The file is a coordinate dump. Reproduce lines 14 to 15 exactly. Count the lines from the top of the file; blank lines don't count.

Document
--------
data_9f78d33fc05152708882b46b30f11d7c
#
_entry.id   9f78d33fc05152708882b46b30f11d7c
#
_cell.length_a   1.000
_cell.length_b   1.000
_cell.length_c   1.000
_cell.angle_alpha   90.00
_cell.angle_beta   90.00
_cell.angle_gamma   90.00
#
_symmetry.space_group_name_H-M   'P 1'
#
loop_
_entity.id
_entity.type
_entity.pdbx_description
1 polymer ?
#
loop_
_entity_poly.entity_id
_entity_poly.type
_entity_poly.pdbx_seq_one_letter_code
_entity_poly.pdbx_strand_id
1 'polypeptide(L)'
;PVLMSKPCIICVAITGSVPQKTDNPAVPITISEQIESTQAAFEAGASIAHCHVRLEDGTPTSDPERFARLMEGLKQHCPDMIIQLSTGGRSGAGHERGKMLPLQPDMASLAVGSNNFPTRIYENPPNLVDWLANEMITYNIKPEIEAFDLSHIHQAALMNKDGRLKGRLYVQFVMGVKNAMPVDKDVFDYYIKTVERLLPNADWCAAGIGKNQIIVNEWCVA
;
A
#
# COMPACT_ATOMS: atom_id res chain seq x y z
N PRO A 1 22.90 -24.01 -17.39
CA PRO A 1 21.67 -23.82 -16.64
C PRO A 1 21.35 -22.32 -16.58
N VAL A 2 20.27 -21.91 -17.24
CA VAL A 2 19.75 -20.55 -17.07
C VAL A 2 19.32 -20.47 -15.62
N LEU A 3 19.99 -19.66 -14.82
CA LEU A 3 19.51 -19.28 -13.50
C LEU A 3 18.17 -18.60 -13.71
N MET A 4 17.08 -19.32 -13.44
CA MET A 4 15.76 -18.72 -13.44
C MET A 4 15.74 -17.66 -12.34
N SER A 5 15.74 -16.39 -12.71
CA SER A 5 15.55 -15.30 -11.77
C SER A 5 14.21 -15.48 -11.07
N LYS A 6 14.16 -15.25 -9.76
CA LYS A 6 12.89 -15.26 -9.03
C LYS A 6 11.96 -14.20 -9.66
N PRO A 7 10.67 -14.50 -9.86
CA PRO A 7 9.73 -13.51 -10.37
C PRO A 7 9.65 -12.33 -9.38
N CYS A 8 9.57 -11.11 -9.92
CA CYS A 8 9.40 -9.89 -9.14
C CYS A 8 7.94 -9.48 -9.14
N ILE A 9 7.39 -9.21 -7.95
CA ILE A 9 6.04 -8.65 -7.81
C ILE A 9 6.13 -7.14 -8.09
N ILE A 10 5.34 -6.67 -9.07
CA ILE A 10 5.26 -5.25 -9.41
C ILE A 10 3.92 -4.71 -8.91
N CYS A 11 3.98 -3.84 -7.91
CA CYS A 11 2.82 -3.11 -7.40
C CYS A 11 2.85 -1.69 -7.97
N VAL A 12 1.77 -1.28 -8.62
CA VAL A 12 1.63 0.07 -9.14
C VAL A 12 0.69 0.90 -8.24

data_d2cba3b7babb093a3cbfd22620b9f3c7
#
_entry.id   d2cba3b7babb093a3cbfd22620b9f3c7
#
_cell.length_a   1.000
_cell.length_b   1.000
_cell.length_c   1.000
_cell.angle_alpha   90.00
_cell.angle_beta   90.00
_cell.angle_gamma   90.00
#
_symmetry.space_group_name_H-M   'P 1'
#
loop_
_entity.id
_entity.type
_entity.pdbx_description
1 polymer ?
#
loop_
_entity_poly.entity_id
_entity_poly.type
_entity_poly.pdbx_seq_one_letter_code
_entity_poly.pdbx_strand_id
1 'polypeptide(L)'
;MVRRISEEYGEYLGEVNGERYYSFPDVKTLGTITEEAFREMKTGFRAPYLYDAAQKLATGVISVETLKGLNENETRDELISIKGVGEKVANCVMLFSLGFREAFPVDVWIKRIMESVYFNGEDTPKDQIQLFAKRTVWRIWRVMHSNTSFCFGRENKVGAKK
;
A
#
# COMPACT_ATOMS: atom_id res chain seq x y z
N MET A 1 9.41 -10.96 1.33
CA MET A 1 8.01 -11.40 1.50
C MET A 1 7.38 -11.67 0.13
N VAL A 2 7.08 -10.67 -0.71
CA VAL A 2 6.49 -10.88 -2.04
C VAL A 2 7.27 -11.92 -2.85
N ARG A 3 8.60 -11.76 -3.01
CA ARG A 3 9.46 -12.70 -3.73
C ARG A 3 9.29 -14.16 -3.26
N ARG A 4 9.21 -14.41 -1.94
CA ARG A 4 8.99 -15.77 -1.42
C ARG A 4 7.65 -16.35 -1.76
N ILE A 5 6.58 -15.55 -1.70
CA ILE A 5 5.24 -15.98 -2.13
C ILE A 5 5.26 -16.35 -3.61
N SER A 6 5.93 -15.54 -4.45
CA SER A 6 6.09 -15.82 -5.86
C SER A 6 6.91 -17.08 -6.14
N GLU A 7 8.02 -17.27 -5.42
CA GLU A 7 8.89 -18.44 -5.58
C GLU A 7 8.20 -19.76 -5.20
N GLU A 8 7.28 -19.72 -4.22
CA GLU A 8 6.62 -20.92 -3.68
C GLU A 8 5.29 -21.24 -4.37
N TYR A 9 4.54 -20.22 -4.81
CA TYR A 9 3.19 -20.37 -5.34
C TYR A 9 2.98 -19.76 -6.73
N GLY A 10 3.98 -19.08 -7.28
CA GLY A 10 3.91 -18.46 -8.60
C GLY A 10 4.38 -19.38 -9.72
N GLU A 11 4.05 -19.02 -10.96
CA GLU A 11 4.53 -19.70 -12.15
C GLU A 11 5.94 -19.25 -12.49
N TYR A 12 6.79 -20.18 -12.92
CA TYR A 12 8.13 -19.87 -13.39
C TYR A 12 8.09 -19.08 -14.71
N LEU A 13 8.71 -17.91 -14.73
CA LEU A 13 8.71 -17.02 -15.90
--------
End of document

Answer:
loop_
_entity.id